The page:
When faced with a dramatic text, there are several options for the theatre director. One can respect the original meaning and intent of the play, but interpret it as originally as possible, conferring one’s own “colors” on it through the staging. The second option is to completely dismantle it and take an opposing stance towards the playwright, turning the meaning of the text upside down. Or, the third option is that the director can do everything in his powers to render the message of the play as accurately as possible, paying respect to the auctorial voice.

After a careful and in-depth reading of “Prolog?”, Miyazawa has managed to ensure that Jelinek’s voice takes the foreground and reaches the audience. The author speaking on behalf of the dead possessed only words at first, but the bodies of the five actresses and the “form” borrowed from Noh theatre now make the work complete, functioning as means for that voice from beyond to come out and reach us, the audience. It is a powerful, provocative voice, calling out for us to keep questioning the validity of the images and representations that are imposed on us.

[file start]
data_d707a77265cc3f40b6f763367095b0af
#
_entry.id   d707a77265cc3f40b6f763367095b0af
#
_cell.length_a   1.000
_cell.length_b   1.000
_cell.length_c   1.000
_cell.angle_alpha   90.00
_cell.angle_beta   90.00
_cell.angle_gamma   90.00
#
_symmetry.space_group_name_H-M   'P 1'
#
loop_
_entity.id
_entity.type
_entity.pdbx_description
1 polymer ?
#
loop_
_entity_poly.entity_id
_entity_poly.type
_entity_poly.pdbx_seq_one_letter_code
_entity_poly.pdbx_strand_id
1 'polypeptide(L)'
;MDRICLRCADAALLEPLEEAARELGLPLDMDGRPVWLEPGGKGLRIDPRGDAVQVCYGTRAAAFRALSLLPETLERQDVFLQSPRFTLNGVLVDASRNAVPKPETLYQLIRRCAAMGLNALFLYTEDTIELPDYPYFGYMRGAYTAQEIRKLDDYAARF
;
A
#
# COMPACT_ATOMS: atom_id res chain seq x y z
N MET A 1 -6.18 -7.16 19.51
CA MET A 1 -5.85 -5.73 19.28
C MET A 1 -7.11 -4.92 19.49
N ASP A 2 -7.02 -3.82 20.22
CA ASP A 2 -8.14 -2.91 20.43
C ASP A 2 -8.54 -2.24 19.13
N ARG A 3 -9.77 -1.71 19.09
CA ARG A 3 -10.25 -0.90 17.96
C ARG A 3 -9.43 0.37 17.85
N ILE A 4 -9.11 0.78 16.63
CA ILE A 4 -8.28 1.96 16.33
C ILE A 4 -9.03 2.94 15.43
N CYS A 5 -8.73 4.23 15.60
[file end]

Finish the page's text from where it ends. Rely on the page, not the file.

(* This article has first appeared on the “Blog Camp in F/T” platform, a Festival/Tokyo 2013 program for young critics lead by performing arts journalist Iwaki Kyoko, and was reblogged with permission.)

The nearest you can get to Fukushima without leaving Tokyo

“Kein Licht II”, performed in November 2012 during Festival/Tokyo, was adapted from one of the two texts written by Elfriede Jelinek in response to the nuclear disaster that happened in Fukushima. Director Takayama Akira, founder of the theatrical unit Port B, has taken on the task of staging this play.